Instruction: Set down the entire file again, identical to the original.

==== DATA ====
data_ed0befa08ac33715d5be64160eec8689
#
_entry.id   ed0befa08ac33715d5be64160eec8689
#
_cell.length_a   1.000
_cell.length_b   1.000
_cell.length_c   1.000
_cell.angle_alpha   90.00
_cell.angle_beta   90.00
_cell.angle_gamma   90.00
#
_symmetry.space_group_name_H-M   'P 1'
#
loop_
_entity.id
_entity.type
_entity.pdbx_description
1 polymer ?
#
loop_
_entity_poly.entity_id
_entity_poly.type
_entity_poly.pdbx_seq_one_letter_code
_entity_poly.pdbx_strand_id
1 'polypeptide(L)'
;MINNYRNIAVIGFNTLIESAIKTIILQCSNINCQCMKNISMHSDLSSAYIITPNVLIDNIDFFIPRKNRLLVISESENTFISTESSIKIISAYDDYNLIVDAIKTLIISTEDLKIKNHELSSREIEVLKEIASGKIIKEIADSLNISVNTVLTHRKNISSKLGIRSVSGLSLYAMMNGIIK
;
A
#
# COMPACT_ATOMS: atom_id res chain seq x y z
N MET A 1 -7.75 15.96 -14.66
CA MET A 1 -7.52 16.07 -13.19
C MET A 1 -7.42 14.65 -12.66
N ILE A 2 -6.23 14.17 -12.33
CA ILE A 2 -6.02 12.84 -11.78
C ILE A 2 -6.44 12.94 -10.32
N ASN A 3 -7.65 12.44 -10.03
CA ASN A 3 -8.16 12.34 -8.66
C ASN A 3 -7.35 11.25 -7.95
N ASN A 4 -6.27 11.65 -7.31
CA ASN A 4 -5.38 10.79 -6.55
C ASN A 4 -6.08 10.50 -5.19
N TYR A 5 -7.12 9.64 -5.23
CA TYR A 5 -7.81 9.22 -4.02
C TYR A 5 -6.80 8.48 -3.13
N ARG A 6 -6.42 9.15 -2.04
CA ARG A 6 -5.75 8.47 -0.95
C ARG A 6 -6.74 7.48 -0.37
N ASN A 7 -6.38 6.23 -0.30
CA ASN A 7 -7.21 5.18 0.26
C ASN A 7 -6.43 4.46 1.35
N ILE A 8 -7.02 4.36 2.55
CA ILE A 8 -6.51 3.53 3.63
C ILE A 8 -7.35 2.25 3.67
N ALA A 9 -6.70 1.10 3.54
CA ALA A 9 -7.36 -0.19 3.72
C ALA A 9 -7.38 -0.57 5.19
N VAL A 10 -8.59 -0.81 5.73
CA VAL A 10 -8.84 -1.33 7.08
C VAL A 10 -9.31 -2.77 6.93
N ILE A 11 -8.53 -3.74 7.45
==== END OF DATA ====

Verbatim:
data_ed0befa08ac33715d5be64160eec8689
#
_entry.id   ed0befa08ac33715d5be64160eec8689
#
_cell.length_a   1.000
_cell.length_b   1.000
_cell.length_c   1.000
_cell.angle_alpha   90.00
_cell.angle_beta   90.00
_cell.angle_gamma   90.00
#
_symmetry.space_group_name_H-M   'P 1'
#
loop_
_entity.id
_entity.type
_entity.pdbx_description
1 polymer ?
#
loop_
_entity_poly.entity_id
_entity_poly.type
_entity_poly.pdbx_seq_one_letter_code
_entity_poly.pdbx_strand_id
1 'polypeptide(L)'
;MINNYRNIAVIGFNTLIESAIKTIILQCSNINCQCMKNISMHSDLSSAYIITPNVLIDNIDFFIPRKNRLLVISESENTFISTESSIKIISAYDDYNLIVDAIKTLIISTEDLKIKNHELSSREIEVLKEIASGKIIKEIADSLNISVNTVLTHRKNISSKLGIRSVSGLSLYAMMNGIIK
;
A
#
# COMPACT_ATOMS: atom_id res chain seq x y z
N MET A 1 -7.75 15.96 -14.66
CA MET A 1 -7.52 16.07 -13.19
C MET A 1 -7.42 14.65 -12.66
N ILE A 2 -6.23 14.17 -12.33
CA ILE A 2 -6.02 12.84 -11.78
C ILE A 2 -6.44 12.94 -10.32
N ASN A 3 -7.65 12.44 -10.03
CA ASN A 3 -8.16 12.34 -8.66
C ASN A 3 -7.35 11.25 -7.95
N ASN A 4 -6.27 11.65 -7.31
CA ASN A 4 -5.38 10.79 -6.55
C ASN A 4 -6.08 10.50 -5.19
N TYR A 5 -7.12 9.64 -5.23
CA TYR A 5 -7.81 9.22 -4.02
C TYR A 5 -6.80 8.48 -3.13
N ARG A 6 -6.42 9.15 -2.04
CA ARG A 6 -5.75 8.47 -0.95
C ARG A 6 -6.74 7.48 -0.37
N ASN A 7 -6.38 6.23 -0.30
CA ASN A 7 -7.21 5.18 0.26
C ASN A 7 -6.43 4.46 1.35
N ILE A 8 -7.02 4.36 2.55
CA ILE A 8 -6.51 3.53 3.63
C ILE A 8 -7.35 2.25 3.67
N ALA A 9 -6.70 1.10 3.54
CA ALA A 9 -7.36 -0.19 3.72
C ALA A 9 -7.38 -0.57 5.19
N VAL A 10 -8.59 -0.81 5.73
CA VAL A 10 -8.84 -1.33 7.08
C VAL A 10 -9.31 -2.77 6.93
N ILE A 11 -8.53 -3.74 7.45